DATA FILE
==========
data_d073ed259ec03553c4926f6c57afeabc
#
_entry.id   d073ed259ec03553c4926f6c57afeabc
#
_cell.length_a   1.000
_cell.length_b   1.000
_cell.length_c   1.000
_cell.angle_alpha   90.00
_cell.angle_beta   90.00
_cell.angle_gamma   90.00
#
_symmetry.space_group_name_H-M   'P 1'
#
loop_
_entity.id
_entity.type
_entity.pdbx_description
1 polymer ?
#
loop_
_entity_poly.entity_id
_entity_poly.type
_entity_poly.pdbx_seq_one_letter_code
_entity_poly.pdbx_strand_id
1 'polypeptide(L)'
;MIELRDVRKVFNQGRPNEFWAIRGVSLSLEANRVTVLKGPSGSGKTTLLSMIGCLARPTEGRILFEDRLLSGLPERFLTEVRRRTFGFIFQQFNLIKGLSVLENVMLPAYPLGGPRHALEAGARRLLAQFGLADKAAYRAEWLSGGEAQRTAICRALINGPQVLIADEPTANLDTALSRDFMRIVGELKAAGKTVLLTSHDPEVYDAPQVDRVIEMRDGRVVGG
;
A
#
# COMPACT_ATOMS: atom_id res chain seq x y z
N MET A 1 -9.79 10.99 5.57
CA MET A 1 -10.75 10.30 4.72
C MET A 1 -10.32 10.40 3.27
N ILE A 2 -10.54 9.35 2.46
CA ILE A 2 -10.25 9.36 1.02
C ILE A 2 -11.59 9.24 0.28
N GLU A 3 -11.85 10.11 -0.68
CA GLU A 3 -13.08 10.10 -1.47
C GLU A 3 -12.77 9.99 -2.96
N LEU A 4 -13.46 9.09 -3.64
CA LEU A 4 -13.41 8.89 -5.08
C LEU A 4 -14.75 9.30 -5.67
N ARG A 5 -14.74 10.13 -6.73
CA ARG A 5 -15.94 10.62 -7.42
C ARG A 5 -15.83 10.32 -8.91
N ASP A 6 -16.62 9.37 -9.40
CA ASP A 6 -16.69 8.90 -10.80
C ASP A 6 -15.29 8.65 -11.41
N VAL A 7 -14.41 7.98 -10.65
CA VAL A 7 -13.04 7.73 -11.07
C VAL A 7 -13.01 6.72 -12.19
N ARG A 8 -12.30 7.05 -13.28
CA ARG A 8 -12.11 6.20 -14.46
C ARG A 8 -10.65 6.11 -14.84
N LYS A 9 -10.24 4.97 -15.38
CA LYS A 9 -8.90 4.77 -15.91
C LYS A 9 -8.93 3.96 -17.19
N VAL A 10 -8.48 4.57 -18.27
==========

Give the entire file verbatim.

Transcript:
data_d073ed259ec03553c4926f6c57afeabc
#
_entry.id   d073ed259ec03553c4926f6c57afeabc
#
_cell.length_a   1.000
_cell.length_b   1.000
_cell.length_c   1.000
_cell.angle_alpha   90.00
_cell.angle_beta   90.00
_cell.angle_gamma   90.00
#
_symmetry.space_group_name_H-M   'P 1'
#
loop_
_entity.id
_entity.type
_entity.pdbx_description
1 polymer ?
#
loop_
_entity_poly.entity_id
_entity_poly.type
_entity_poly.pdbx_seq_one_letter_code
_entity_poly.pdbx_strand_id
1 'polypeptide(L)'
;MIELRDVRKVFNQGRPNEFWAIRGVSLSLEANRVTVLKGPSGSGKTTLLSMIGCLARPTEGRILFEDRLLSGLPERFLTEVRRRTFGFIFQQFNLIKGLSVLENVMLPAYPLGGPRHALEAGARRLLAQFGLADKAAYRAEWLSGGEAQRTAICRALINGPQVLIADEPTANLDTALSRDFMRIVGELKAAGKTVLLTSHDPEVYDAPQVDRVIEMRDGRVVGG
;
A
#
# COMPACT_ATOMS: atom_id res chain seq x y z
N MET A 1 -9.79 10.99 5.57
CA MET A 1 -10.75 10.30 4.72
C MET A 1 -10.32 10.40 3.27
N ILE A 2 -10.54 9.35 2.46
CA ILE A 2 -10.25 9.36 1.02
C ILE A 2 -11.59 9.24 0.28
N GLU A 3 -11.85 10.11 -0.68
CA GLU A 3 -13.08 10.10 -1.47
C GLU A 3 -12.77 9.99 -2.96
N LEU A 4 -13.46 9.09 -3.64
CA LEU A 4 -13.41 8.89 -5.08
C LEU A 4 -14.75 9.30 -5.67
N ARG A 5 -14.74 10.13 -6.73
CA ARG A 5 -15.94 10.62 -7.42
C ARG A 5 -15.83 10.32 -8.91
N ASP A 6 -16.62 9.37 -9.40
CA ASP A 6 -16.69 8.90 -10.80
C ASP A 6 -15.29 8.65 -11.41
N VAL A 7 -14.41 7.98 -10.65
CA VAL A 7 -13.04 7.73 -11.07
C VAL A 7 -13.01 6.72 -12.19
N ARG A 8 -12.30 7.05 -13.28
CA ARG A 8 -12.11 6.20 -14.46
C ARG A 8 -10.65 6.11 -14.84
N LYS A 9 -10.24 4.97 -15.38
CA LYS A 9 -8.90 4.77 -15.91
C LYS A 9 -8.93 3.96 -17.19
N VAL A 10 -8.48 4.57 -18.27